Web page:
While Cardoso's visit opened up the prospects of potentially beneficial links between Brazil and India, it was under his successor, Luiz Inacio Lula da Silva, popularly known as Lula (2003-2010) that Brazil-India relations really took off. …

The rest of this article is only available to active members of Questia

Already a member? Log in now.

Notes for this article

Add a new note
If you are trying to select text to create highlights or citations, remember that you must now click or tap on the first word, and then click or tap on the last word.
One moment ...
Default project is now your active project.
Project items
Notes
Cite this article

Cited article

Style
Citations are available only to our active members.
Buy instant access to cite pages or passages in MLA 8, MLA 7, APA and Chicago citation styles.

(Einhorn, 1992, p. 25)

(Einhorn 25)

(Einhorn 25)

1. Lois J. Einhorn, Abraham Lincoln, the Orator: Penetrating the Lincoln Legend (Westport, CT: Greenwood Press, 1992), 25, http://www.questia.com/read/27419298.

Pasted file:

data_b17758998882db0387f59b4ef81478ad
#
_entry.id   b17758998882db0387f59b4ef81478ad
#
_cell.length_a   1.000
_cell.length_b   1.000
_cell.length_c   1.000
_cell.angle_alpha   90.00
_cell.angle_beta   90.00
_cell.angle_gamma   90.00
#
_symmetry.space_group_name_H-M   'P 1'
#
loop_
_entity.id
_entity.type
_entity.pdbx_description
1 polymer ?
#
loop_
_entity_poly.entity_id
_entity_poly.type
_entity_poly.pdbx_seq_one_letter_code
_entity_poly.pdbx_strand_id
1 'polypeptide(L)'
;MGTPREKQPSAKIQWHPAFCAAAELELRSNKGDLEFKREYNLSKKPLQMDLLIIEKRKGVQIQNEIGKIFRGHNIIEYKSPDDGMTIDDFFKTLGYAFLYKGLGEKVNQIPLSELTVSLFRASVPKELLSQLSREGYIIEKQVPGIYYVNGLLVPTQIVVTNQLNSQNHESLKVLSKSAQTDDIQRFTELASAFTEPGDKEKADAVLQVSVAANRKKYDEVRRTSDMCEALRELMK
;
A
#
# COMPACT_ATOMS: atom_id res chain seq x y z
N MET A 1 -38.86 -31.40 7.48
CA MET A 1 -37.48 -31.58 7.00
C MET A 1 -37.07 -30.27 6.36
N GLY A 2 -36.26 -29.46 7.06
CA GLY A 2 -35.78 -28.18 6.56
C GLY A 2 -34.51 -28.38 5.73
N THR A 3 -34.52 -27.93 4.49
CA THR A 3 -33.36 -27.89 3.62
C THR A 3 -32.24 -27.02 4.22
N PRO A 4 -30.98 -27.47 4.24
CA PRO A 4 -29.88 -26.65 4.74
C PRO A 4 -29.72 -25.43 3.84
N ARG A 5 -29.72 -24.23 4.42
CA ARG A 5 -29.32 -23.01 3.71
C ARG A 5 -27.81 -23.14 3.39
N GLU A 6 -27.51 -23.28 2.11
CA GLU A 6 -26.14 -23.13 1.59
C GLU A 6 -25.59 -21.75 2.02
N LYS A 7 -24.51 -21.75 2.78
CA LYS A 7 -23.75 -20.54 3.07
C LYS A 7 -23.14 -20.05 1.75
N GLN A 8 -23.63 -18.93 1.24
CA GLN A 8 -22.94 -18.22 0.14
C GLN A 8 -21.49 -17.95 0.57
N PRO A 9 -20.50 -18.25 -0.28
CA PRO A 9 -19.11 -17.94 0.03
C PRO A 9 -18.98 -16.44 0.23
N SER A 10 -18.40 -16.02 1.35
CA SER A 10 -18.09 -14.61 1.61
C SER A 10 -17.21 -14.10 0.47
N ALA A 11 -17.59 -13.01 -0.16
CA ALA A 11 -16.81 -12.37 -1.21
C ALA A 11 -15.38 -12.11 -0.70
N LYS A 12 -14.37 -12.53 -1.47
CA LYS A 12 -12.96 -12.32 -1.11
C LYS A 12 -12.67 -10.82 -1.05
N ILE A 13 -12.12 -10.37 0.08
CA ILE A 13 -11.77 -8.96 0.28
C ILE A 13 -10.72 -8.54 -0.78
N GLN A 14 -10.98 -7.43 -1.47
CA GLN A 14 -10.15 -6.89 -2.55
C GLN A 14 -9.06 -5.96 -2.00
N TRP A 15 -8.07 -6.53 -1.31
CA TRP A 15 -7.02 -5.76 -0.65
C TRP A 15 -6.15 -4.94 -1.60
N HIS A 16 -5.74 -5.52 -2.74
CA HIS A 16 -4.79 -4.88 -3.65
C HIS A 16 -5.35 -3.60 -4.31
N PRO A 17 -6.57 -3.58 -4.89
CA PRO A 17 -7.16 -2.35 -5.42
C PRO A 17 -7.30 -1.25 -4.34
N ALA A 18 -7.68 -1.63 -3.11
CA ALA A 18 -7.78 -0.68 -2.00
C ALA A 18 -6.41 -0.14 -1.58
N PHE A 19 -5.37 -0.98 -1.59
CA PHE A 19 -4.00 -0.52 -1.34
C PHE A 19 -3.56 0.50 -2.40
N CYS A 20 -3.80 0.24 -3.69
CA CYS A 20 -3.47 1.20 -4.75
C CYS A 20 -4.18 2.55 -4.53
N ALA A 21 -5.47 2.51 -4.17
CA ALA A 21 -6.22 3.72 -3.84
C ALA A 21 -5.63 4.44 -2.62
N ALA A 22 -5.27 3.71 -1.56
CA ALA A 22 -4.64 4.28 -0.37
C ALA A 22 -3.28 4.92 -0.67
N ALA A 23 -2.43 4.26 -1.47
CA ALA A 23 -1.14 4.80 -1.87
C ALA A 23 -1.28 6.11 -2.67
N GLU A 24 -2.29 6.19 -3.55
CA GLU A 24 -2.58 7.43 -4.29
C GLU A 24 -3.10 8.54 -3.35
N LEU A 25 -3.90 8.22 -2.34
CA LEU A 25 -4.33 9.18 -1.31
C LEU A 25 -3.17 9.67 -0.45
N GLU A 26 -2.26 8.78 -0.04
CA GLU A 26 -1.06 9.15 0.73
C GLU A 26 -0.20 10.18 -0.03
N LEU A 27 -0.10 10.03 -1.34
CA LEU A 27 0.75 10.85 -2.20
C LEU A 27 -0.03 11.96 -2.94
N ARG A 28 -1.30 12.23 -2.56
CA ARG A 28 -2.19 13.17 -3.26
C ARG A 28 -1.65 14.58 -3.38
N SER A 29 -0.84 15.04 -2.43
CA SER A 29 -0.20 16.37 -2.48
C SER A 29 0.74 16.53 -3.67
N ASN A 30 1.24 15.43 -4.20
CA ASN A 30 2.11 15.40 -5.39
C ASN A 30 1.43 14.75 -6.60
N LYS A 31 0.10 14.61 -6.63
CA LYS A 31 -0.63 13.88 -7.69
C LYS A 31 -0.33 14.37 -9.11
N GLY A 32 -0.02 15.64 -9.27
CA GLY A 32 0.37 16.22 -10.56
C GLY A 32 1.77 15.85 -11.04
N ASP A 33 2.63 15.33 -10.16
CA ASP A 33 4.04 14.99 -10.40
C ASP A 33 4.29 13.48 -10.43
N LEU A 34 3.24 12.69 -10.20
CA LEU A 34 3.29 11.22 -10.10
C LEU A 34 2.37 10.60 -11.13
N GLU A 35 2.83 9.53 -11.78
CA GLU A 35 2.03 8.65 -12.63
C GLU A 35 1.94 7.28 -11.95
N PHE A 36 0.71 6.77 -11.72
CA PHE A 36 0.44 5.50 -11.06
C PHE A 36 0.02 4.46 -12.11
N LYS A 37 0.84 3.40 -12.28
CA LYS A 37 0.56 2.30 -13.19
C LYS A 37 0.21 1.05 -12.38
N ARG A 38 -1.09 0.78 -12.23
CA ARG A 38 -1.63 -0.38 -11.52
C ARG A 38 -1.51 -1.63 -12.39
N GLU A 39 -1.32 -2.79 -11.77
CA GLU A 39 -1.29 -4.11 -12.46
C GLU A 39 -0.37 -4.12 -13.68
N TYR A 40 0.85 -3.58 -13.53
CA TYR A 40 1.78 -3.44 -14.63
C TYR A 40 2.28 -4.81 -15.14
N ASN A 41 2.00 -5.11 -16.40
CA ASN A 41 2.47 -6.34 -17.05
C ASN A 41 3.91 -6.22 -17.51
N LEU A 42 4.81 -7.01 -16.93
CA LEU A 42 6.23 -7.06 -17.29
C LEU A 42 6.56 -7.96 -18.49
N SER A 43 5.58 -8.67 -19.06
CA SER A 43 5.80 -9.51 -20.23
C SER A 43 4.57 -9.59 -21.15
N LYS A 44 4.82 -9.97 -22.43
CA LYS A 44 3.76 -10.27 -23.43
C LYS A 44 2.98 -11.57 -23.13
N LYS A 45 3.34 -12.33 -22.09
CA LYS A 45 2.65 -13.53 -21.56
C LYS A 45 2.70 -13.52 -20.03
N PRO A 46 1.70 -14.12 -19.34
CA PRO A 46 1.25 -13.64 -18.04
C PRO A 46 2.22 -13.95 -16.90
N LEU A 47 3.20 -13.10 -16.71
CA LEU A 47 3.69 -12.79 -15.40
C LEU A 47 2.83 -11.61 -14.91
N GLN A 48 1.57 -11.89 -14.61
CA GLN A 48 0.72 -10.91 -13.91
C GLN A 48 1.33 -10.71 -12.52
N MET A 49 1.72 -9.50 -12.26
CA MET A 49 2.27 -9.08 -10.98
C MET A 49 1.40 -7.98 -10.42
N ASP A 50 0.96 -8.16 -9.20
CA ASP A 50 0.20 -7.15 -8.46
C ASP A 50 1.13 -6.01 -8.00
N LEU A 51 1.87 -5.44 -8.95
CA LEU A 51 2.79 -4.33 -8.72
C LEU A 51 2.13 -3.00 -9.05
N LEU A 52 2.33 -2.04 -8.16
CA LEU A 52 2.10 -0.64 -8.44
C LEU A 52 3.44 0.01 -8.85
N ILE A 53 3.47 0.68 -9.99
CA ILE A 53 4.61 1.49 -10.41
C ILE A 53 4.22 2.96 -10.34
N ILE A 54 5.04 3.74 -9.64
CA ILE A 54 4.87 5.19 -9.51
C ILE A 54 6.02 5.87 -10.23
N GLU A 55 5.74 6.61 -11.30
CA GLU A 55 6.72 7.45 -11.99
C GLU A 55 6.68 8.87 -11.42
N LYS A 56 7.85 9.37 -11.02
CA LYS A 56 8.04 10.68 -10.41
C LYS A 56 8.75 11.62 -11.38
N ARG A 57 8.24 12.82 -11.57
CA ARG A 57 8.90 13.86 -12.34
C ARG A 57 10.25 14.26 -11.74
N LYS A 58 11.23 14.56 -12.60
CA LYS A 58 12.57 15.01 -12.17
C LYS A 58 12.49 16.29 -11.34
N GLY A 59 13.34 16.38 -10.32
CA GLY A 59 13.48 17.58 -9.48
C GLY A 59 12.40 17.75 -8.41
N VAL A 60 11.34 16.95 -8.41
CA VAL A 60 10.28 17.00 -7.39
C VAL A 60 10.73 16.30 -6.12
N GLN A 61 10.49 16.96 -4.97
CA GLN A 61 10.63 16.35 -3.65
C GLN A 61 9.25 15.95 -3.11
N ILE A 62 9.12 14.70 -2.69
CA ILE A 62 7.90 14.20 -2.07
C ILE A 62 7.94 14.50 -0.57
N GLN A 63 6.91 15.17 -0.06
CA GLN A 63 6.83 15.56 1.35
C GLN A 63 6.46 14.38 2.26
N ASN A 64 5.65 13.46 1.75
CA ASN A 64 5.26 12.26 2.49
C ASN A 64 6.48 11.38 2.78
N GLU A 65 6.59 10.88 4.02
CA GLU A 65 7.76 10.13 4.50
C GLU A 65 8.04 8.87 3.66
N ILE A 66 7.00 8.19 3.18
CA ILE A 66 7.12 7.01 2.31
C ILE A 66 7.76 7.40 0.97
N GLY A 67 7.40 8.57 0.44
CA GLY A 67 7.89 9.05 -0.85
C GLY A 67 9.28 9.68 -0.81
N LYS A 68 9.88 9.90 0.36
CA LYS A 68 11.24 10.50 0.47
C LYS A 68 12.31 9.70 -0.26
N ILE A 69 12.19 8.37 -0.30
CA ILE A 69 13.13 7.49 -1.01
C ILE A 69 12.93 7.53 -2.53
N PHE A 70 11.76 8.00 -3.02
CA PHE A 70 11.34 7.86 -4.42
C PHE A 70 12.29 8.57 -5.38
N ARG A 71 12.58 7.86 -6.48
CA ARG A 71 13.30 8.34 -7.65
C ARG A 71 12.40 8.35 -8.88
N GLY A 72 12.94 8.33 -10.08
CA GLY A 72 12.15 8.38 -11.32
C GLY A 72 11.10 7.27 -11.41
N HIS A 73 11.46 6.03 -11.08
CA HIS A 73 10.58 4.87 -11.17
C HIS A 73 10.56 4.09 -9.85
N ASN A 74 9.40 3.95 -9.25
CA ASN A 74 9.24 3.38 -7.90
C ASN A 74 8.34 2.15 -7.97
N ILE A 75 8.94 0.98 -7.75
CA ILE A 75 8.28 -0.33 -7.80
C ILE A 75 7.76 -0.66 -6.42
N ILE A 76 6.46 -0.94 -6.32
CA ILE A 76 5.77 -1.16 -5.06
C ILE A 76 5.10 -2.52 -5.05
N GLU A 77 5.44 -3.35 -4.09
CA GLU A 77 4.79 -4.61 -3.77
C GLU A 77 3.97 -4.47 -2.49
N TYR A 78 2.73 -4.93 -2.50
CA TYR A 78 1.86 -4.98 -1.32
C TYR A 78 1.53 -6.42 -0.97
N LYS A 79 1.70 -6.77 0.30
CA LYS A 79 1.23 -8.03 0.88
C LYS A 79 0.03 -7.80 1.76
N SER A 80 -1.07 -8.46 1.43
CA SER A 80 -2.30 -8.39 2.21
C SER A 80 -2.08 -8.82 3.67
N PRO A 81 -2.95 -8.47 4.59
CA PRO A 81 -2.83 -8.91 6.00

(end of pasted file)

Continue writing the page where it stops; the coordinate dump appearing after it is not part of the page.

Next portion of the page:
Note: primary sources have slightly different requirements for citation. Please see these guidelines for more information.

Cited article

India-Brazil Strategic Engagement - Possibilities for the Future
Settings

Settings

Typeface
Text size Smaller Larger Reset View mode
Search within

Search within this article

Look up

Look up a word

  • Dictionary
  • Thesaurus
Please submit a word or phrase above.
Print this page

Print this page

Why can't I print more than one page at a time?

Help
Full screen
Items saved from this article
  • Highlights & Notes
  • Citations
Some of your highlights are legacy items.

Highlights saved before July 30, 2012 will not be displayed on their respective source pages.

You can easily re-create the highlights by opening the book page or article, selecting the text, and clicking “Highlight.”

matching results for page

    Questia reader help